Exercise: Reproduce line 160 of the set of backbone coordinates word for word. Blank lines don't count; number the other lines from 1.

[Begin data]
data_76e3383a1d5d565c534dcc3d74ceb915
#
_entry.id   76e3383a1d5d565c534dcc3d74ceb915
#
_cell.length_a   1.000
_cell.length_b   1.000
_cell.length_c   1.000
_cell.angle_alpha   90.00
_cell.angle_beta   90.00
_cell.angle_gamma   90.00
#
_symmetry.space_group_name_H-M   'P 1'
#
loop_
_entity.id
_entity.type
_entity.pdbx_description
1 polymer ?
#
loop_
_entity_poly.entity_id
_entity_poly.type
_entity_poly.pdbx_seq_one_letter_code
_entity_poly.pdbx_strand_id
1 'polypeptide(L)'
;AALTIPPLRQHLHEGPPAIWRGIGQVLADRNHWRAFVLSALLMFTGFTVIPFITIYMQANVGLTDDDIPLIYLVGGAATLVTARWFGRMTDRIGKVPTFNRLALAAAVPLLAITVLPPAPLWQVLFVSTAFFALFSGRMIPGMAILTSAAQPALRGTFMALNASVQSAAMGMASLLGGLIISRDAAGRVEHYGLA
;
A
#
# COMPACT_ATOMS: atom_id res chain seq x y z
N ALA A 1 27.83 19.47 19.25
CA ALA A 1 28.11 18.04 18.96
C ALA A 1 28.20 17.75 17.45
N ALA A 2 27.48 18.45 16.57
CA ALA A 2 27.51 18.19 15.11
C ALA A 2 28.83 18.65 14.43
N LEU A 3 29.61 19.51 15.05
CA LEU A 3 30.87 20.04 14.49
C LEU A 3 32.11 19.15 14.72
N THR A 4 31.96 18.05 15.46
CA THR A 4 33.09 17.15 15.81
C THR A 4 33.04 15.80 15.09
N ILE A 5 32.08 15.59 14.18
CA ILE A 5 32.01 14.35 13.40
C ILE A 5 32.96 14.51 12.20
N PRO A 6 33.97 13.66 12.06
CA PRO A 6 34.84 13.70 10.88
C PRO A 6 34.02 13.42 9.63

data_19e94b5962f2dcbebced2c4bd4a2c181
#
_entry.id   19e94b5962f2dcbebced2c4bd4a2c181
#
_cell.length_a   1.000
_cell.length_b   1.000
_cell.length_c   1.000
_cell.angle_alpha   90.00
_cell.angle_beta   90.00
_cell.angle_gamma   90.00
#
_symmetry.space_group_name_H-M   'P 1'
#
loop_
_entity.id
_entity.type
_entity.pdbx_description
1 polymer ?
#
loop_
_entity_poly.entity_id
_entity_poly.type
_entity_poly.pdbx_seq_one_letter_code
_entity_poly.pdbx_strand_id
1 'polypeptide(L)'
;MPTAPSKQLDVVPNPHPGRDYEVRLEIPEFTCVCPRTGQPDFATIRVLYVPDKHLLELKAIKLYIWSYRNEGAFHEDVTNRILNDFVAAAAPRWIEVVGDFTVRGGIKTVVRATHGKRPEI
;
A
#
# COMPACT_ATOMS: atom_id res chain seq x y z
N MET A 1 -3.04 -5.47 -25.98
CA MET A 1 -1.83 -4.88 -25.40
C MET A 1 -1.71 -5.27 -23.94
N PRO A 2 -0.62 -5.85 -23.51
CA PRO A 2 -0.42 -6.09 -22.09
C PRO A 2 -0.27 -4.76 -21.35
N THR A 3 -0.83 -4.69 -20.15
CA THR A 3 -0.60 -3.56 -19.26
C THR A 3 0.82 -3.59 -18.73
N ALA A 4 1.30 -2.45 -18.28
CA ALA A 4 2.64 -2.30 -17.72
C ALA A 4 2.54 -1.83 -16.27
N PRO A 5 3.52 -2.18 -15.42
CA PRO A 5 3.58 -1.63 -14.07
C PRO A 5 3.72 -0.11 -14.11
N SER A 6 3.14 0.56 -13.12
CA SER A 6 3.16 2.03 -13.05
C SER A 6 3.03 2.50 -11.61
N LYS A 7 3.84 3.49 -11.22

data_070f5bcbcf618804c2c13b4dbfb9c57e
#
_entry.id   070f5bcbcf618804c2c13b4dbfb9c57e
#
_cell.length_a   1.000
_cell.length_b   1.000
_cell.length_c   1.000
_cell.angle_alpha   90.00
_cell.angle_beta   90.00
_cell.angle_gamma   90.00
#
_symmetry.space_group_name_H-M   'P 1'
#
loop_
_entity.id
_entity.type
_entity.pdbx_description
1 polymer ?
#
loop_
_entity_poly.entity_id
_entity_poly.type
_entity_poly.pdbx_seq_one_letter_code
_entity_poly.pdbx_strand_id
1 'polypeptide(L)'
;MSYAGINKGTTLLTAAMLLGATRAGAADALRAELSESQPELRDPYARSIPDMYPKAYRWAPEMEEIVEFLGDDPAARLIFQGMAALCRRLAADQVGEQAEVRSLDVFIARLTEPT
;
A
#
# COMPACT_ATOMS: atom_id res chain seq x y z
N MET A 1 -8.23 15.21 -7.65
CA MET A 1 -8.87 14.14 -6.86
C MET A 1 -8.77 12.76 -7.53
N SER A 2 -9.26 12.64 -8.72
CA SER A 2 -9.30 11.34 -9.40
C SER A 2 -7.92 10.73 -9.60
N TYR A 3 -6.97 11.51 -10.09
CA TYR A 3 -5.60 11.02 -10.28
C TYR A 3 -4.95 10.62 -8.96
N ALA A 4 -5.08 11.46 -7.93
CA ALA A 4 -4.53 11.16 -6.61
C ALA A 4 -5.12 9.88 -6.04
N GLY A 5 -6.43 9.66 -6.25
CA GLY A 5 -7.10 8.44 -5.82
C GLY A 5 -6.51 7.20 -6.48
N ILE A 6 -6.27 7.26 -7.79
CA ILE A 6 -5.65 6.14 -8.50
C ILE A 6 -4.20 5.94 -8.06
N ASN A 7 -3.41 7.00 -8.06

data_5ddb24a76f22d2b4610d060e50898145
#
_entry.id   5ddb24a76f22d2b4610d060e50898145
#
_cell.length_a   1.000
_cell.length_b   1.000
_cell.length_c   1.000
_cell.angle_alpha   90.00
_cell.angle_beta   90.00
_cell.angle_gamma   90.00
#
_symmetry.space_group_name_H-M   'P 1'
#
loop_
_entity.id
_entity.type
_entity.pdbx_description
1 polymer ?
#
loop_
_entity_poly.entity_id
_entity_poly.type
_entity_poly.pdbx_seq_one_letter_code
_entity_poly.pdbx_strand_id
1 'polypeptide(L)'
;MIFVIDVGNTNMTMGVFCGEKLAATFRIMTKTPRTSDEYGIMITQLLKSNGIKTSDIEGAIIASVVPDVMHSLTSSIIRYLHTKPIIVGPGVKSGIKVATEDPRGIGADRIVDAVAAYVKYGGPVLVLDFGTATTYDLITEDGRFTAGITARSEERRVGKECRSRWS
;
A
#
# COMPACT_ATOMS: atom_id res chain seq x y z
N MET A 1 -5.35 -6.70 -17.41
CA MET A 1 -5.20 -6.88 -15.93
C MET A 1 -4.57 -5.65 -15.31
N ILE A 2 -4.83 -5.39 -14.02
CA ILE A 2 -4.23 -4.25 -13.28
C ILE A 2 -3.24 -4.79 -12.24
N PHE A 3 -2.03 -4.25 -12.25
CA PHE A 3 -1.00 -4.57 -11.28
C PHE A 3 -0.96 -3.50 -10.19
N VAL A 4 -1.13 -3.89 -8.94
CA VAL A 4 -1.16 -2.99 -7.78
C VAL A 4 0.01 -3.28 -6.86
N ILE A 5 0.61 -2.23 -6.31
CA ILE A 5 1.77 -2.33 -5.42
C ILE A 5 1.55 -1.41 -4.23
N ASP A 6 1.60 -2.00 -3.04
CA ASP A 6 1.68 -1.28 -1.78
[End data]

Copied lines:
loop_